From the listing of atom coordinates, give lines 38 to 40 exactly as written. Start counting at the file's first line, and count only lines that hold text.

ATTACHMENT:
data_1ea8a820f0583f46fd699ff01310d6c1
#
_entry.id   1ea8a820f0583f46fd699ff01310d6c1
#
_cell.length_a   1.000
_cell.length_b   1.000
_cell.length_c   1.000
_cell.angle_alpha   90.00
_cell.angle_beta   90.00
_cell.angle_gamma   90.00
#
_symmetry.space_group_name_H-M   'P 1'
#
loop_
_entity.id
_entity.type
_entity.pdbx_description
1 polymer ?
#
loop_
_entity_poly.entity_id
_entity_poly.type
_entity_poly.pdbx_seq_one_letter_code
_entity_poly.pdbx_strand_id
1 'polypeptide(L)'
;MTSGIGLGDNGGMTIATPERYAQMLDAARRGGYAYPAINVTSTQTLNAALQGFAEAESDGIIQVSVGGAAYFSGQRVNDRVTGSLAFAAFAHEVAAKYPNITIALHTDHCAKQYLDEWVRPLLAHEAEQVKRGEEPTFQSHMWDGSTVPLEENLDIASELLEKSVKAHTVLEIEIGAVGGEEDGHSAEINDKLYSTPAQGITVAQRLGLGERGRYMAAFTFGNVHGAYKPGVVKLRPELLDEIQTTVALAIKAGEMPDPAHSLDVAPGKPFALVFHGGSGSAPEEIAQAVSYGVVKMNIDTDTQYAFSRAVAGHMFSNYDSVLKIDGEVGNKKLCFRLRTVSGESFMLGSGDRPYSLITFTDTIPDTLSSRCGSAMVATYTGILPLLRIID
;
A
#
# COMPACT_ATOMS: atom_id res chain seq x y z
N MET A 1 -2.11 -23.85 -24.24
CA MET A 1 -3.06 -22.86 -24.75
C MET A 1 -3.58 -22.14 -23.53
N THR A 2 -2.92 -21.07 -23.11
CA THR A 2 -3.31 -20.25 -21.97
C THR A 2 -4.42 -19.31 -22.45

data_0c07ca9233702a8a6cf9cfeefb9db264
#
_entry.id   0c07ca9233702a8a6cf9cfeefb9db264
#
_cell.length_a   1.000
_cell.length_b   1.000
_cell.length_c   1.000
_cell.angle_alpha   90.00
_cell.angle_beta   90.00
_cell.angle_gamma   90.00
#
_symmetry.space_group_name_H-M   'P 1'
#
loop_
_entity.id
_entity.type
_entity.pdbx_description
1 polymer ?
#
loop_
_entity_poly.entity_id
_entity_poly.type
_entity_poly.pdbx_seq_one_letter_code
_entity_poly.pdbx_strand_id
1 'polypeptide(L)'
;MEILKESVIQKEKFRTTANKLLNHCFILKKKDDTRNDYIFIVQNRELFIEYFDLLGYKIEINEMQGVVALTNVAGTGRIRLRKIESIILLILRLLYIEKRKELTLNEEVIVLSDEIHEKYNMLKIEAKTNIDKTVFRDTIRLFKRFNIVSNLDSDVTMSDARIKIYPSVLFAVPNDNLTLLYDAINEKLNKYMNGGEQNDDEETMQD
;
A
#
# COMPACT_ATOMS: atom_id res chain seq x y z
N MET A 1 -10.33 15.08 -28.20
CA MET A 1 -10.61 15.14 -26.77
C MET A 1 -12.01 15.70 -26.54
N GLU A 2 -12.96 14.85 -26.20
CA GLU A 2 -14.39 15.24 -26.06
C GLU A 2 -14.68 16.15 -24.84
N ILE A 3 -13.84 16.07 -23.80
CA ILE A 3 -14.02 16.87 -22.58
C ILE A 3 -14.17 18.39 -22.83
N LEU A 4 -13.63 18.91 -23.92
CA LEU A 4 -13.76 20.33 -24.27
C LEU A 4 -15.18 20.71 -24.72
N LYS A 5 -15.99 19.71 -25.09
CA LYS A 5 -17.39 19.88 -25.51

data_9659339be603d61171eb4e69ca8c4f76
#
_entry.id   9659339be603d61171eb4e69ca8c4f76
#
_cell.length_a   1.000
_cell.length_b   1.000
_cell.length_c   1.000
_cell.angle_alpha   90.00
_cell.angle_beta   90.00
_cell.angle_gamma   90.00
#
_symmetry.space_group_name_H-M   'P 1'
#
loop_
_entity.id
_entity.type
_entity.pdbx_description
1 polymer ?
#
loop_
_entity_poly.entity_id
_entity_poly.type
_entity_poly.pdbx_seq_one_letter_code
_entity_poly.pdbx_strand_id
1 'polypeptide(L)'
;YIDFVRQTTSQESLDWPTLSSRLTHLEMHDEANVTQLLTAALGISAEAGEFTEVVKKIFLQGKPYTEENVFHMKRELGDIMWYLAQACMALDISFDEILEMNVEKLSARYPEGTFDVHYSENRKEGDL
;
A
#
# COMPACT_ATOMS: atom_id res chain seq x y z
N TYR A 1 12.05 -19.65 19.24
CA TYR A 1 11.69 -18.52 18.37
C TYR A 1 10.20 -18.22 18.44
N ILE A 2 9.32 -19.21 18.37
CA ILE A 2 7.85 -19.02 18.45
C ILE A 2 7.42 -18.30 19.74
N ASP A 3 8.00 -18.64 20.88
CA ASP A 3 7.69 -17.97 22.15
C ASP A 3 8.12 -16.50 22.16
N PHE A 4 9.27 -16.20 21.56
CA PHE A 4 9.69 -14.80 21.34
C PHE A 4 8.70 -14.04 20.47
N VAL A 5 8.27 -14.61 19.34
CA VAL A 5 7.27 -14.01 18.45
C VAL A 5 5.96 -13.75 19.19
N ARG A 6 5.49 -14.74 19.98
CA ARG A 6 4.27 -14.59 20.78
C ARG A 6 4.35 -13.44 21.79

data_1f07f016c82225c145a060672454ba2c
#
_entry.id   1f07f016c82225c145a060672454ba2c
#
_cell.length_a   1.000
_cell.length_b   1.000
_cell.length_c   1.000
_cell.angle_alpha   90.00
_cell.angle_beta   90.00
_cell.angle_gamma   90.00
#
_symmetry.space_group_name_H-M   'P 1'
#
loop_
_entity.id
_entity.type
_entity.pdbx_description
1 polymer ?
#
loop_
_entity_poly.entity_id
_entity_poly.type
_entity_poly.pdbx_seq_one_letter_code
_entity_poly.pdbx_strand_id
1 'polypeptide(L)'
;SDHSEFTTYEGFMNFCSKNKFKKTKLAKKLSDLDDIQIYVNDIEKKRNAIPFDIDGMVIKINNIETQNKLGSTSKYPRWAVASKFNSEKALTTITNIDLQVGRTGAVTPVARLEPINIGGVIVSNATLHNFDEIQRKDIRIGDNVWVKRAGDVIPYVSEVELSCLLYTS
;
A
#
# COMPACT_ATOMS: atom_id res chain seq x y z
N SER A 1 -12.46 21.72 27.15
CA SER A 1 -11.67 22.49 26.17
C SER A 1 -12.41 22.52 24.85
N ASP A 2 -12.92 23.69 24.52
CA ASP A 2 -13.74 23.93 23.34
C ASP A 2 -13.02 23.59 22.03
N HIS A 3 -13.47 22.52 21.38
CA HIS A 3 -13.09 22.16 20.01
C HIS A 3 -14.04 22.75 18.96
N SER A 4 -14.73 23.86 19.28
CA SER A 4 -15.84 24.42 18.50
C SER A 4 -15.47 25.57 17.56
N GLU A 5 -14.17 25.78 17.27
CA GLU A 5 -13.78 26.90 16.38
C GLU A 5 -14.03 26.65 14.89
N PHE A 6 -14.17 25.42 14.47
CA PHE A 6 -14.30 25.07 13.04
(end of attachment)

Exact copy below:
#
_entry.id   0c07ca9233702a8a6cf9cfeefb9db264
#